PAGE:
If you are growing an annual vegetable garden, having sufficient fertility is of paramount importance. Most people know that plants need nitrogen, phosphorus, and potassium to grow. These elements are represented on fertilizer bags everywhere in percentage terms by the three numbers prominently displayed. For example a 24-18-12 fertilizer has 24% nitrogen, 18% phosphorus, and 12 percent potassium. This is also an example of a chemical fertilizer. This I can tell simply because the percentages are too high for an organic fertilizer. An organic fertilizer rarely has more than a single digit percentage of any of the NPK ratio. There are also secondary elements and micronutrients that are often overlooked but still vital. For example, if you have a calcium deficiency you can apply all the NPK you want, but the plant will not be able to use it.
What Plants Crave: (These are the basics, but there are many more micronutrients needed)
The key to good fertility is diversity. There are many different techniques, manures, composts, and fertilizers to consider.
If you rotate your crops, you will have less nutrient deficiencies in the soil. Also, using heavy amounts of nitrogen fixing crops will boost fertility in depleted soil. (Peas, beans)
Composted manures are a fantastic way to build fertility in the garden. Cow, pig, rabbit, chicken, and horse manures are most common. It is important to compost the manures before adding to your garden, because of the possibility of pathogens, weed seeds, and burning plants. Having said that, rabbit pellets do not burn plants, and I have applied “hot” un-composted chicken manure in the late fall after the garden was finished without issue. I have also applied chicken manure during the season in fallow areas, with a layer of mulch to cover.
Manures can be very nutritious for your plants or they can be lacking vital nutrients. It really depends on the nutrition of the animal that the manure comes from. Ideally, your manures come from your own animals that have a nutritious varied diet free of chemicals. If you import manures, it is important to know what the animals were fed.
I prefer composts to manures, because it is has more ingredients, and is safer to apply. Manures are often an important component of compost, but it is usually mixed with other materials such as straw, leaves, grass, vegetable scraps, and wood chips. The variety of sources helps to insure that you are less likely to be missing valuable elements.
Fertilizing your plants with compost teas directly on the leaves of the plant can yield tremendous quick results. This can be a great addition to traditional compost, manures, and fertilizers. Compost teas improve growth by providing beneficial organisms that repel pests and improve nutrient retention in the soil. Teas also help to build soil life and improve biodiversity.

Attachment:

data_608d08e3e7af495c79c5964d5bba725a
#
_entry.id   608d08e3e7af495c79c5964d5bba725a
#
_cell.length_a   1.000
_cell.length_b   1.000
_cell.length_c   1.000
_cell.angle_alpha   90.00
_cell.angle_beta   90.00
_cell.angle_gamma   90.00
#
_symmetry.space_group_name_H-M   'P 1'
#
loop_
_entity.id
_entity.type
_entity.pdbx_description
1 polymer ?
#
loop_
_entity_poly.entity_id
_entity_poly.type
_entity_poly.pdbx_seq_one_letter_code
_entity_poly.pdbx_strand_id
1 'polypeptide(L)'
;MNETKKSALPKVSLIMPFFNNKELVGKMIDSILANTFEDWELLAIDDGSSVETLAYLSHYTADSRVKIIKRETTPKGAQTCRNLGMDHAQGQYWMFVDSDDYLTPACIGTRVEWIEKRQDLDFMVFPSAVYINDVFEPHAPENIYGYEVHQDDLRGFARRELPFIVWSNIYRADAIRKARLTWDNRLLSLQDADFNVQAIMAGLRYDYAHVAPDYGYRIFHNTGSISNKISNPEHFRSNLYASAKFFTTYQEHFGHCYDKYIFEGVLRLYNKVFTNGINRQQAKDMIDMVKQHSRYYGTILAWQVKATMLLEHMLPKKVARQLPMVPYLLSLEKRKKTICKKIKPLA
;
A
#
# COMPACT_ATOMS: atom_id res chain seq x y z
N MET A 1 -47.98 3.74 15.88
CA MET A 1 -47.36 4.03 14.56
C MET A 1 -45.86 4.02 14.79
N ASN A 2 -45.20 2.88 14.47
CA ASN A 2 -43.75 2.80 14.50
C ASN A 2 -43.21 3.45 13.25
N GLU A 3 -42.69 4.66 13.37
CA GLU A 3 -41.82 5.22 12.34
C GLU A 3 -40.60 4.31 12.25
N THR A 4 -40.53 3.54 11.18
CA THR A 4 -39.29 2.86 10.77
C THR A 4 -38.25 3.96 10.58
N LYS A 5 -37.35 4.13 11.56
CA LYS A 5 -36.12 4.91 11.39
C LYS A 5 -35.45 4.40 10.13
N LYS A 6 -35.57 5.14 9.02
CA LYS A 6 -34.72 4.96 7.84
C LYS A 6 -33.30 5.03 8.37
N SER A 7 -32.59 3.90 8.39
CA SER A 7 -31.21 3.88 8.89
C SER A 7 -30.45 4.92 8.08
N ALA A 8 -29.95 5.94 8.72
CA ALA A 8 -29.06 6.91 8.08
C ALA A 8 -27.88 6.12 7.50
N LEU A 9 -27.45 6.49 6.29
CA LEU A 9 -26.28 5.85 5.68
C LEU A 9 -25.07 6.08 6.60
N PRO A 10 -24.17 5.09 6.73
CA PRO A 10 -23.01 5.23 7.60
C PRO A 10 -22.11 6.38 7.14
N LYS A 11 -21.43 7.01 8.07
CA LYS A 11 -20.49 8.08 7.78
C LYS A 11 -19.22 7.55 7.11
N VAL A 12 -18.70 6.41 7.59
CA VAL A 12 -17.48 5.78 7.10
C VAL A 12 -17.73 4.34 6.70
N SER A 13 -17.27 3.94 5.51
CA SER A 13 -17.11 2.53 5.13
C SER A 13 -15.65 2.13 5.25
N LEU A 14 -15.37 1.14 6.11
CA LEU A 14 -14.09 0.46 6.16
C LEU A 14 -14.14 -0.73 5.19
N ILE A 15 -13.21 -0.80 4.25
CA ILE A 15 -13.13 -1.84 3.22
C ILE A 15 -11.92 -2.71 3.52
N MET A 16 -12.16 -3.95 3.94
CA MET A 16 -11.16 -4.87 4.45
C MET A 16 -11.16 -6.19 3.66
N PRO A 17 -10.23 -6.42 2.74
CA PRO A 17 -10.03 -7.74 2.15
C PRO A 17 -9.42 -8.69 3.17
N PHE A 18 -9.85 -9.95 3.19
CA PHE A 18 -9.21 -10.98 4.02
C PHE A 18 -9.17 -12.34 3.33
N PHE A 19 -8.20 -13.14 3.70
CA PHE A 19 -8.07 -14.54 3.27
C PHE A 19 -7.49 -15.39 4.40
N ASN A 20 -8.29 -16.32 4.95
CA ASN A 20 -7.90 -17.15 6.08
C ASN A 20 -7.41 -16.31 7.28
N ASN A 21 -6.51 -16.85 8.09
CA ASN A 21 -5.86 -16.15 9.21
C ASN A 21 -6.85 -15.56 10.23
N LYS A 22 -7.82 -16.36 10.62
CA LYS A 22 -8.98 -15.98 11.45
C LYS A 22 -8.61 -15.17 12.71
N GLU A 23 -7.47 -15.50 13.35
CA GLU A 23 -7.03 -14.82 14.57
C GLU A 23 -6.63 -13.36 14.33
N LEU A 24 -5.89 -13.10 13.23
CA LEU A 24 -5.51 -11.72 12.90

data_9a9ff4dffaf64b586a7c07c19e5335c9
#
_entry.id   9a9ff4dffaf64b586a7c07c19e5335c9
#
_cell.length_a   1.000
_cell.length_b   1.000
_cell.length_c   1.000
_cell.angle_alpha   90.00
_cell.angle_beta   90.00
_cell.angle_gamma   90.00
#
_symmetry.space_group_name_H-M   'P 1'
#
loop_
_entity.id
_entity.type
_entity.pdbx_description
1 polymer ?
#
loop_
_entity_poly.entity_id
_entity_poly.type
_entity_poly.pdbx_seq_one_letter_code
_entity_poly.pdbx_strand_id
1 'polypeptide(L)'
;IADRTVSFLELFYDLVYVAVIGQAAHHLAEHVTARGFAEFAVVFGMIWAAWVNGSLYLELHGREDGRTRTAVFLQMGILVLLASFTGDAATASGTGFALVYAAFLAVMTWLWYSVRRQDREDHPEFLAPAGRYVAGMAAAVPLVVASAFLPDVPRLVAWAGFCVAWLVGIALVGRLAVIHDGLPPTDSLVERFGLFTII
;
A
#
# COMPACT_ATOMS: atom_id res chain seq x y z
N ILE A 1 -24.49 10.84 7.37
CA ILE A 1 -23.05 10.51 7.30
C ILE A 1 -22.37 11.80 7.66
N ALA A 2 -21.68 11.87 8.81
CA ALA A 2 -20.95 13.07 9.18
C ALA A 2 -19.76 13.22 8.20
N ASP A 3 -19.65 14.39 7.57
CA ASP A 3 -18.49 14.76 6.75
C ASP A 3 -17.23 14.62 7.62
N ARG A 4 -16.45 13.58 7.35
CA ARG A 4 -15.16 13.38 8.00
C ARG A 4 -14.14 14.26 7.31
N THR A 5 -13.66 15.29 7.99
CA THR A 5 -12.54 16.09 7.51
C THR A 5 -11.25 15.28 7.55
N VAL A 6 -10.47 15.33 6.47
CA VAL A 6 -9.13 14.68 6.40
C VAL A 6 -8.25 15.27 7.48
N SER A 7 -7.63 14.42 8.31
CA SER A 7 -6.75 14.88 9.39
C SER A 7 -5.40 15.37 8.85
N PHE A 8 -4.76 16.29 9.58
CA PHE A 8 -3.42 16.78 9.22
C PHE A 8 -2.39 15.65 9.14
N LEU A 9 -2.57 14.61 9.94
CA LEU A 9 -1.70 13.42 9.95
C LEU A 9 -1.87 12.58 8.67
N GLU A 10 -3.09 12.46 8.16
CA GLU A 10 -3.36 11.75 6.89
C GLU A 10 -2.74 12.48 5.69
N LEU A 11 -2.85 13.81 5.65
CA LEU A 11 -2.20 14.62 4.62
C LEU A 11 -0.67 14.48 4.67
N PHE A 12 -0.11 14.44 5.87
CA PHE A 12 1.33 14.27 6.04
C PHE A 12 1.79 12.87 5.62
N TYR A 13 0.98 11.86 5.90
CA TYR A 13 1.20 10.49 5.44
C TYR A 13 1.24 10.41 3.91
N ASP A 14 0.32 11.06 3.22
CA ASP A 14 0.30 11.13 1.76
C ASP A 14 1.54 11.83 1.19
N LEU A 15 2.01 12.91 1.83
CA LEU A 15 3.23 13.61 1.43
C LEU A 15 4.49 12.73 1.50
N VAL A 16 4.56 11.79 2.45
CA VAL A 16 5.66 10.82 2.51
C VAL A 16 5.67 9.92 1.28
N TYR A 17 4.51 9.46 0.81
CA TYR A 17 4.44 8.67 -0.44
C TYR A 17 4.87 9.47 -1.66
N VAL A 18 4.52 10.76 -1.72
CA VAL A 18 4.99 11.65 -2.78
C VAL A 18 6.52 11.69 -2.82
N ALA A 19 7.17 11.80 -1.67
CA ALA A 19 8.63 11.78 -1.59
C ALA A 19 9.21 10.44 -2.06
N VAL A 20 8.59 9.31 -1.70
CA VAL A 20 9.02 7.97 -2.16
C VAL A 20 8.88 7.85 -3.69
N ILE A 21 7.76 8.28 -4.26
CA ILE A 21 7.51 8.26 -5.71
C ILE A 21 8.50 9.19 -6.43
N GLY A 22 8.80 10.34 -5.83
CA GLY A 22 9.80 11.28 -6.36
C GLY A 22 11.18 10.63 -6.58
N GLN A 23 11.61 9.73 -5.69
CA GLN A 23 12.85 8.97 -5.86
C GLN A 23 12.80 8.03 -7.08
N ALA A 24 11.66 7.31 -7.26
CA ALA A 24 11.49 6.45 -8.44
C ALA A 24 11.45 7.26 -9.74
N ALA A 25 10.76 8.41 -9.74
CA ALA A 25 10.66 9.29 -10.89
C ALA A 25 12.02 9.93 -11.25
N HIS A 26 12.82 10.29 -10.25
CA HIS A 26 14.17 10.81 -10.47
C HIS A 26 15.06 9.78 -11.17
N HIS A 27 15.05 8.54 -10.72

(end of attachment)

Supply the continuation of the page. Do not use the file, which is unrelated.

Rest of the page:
Wood mulch, leaf, straw, & living mulches such as nitrogen fixing clover add fertility to the soil, and protect soil life. It is vital to protect soil with a mulch of some kind.
Steve Solomon in Gardening when it Counts makes an excellent case for using what he calls a complete organic fertilizer. He describes a situation where he and his family were getting most of their nutrition from their garden. They ended up with some health problems relating to missing nutrients in his soil that ended up being deficient in the food they were eating. He also describes a neighbor’s family with health problems that uses only horse manure in his garden for fertility. This would probably never be noticed by most people, because most people don’t get the majority of their food out of their backyard. This struck a chord with me, because every year Denise and I get more and more calories out of our garden.
He swears by his complete organic fertilizer. He claims that your plants will grow like gangbusters, and the food will be highly nutritious and delicious. The recipe is as follows:
3 parts seed meal (flaxseed meal, alfalfa meal, soybean meal, cottonseed meal, rapeseed meal etc…) Please be aware that many seed meals do contain GMO’s. I would recommend an organic alfalfa meal.
1 part blood and bone meal
1 part lime
1 part bone meal or kelpmeal
***Out of fairness to the author, I won’t give out all the specifics, and the rates of application. I don’t agree with some of the author’s practices such as tilling and not using mulch, but it’s still a good book. So if you want all the specifics, buy the book.
Chemical fertilizers give the highest amount of NPK for the price, but that fertility is typically available very quickly and adds salts to the soil negatively affecting soil life. There are coatings now that fertilizer manufacturers add to slow the release down, but they still can’t fool the soil life. I would highly recommend avoiding these fertilizers, especially since there are so many other good options.
The Bottom Line
In the past my plan has been to make extensive use of chicken manure, living clover mulches, some straw and wood mulch, and compost to take care of my fertility. The only problem has been the cost and labor to apply said compost and mulch. Now that my clover living mulch is taking over, I am going to try the complete organic fertilizer. I would also like to start making a compost tea with a worm bin. I will still use chicken manure as well. In the future, I will continue to try other methods to further explore what works best for my site. I think the key to having good fertility is a diversity of materials and methods.
Reference: Steve Solomon, Gardening when it Counts